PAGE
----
Here’s how one company was able to develop a cable mount on the front spar of the vertical stabilizer for a passenger aircraft in record time. Article by EOS GmbH.
The moment when a completely new commercial aircraft takes to the skies for the first time is always special—and this was especially true of the Airbus A350 XWB. As a child of the new millennium, it was clear from the very beginning that development work would focus on innovative materials and production processes—the goal was no less than to build the world’s most efficient aircraft.
As a technology of the future, additive manufacturing was another possibility that needed to be considered during development. As part of a pilot project, experts from Sogeti High Tech succeeded in developing a cable mount on the front spar of the vertical stabilizer for the passenger aircraft in record time, taking only two weeks from the initial sketch to the finished part. EOS technology and expertise was a pivotal aspect of this development process.
The project specifically involved producing a cable routing mount for the latest Airbus model. The mount was ultimately needed for the power supply and data transportation of a camera located in the vertical stabilizer, providing a view of the outside to passengers and orientation on the ground to the pilots. The product requirements document called for a functionally operational component suitable for series production. This task was entrusted to Sogeti High Tech, a wholly owned subsidiary of Cap Gemini S.A.
The particular challenge in this case was the short lead time of just two weeks. The entire development had to be completed within this time frame: From analysis of the part and of the current installation set-up, a parameter study aimed at optimizing the topology and its interpretation, and the design and production of the finished part. The mount also needed to have as few support structures as possible to avoid post-processing. In addition, the specifications for the component called for integration of the snap-on cable holder, weight reduction, and compliance with the strict requirements for subsequent aviation industry certification.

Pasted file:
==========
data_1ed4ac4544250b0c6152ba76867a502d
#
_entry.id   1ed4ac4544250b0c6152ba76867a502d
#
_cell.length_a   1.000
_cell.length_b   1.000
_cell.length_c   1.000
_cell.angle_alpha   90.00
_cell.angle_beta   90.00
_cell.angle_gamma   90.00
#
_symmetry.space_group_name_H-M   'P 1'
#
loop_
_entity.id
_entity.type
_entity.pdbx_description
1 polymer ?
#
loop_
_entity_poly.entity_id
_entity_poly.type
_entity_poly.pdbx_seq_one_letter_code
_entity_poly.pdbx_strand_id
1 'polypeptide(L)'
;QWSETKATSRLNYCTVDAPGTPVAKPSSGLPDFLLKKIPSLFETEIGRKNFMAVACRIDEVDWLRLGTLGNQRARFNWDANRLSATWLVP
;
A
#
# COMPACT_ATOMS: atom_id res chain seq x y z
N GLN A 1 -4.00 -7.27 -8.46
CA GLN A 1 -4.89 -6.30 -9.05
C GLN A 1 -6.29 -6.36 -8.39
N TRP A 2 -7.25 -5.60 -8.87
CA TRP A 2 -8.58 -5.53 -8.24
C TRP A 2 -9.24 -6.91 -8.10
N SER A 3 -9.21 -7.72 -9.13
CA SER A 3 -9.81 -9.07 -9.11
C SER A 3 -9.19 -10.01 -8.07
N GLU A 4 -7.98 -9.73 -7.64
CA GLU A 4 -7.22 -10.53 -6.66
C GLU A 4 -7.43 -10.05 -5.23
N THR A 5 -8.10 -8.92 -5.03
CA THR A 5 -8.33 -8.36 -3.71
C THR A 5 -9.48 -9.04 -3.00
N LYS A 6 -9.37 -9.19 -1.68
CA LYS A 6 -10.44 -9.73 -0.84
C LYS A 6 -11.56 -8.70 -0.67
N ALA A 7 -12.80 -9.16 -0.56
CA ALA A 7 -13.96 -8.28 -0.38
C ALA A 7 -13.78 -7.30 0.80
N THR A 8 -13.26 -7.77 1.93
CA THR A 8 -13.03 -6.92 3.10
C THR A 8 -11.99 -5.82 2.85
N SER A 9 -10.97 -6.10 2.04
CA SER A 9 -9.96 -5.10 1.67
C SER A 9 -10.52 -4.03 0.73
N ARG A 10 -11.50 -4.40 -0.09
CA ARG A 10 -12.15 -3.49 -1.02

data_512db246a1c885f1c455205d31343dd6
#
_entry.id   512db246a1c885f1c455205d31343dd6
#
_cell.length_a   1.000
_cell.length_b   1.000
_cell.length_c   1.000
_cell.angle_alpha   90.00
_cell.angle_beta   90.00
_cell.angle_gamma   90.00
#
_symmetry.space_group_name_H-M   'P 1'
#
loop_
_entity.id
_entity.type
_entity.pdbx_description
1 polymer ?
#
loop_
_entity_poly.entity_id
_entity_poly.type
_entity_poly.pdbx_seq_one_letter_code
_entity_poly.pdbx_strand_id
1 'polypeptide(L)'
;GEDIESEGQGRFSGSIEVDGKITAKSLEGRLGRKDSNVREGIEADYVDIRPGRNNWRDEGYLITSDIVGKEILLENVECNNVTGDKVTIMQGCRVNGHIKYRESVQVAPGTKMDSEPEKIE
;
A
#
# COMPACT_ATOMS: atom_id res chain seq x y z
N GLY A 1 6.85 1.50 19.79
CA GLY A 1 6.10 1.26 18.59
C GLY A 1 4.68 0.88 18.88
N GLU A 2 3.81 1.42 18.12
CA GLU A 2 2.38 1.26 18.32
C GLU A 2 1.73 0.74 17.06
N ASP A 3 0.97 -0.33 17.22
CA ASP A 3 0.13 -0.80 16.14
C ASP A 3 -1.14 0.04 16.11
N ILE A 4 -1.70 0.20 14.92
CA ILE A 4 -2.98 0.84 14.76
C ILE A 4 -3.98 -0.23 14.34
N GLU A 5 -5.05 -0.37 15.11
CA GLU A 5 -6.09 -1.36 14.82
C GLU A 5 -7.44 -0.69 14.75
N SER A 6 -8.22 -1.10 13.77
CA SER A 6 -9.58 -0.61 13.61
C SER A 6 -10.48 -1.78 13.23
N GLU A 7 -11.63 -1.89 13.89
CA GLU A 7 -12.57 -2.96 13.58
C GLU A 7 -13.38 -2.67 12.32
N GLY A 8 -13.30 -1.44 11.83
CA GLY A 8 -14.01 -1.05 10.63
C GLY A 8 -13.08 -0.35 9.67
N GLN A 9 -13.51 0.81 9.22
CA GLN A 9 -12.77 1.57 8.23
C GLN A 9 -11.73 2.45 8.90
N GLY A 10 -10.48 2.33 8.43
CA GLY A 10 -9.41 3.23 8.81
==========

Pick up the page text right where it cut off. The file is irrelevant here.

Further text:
The conventionally produced component was made up of formed sheet metal parts and numerous rivets—more than 30 individual parts in total. The plug connectors in the upper area were made from plastic, and thus from a different material than the other individual parts of the mount. The aim was to develop an integrated solution consisting of a single part that also included the plug connectors, thereby significantly reducing construction and installation times. The weight reduction target for additive manufacturing was determined by a parameter study based on topology optimization.
For the new component, Sogeti High Tech followed the tried-and-tested development process for designing additively manufactured parts. The project kicked off with an analysis of the existing, conventionally produced component in terms of the upcoming manufacturing process—with an extremely positive outcome. The component’s functionality, material, and previously complex structure made it an ideal candidate for powder-bed-based 3D printing technology from EOS. The design freedom offered by this technology allows complex structures to be produced in a single piece, meaning that a weight-saving design can be selected without neglecting functional integration.
This analysis then allowed the so-called design space—the space that the cable-routing mount may occupy—to be defined. The aluminium alloy AlSi10Mg, which is ideal for thin-walled, complex structures, was chosen as the material. The interfaces to the external areas remained the same, forming the non-design space, meaning that no changes are needed to be made to them. The defined loads were taken as the boundary conditions for topology optimization in the parameter study, providing the basis for a new design.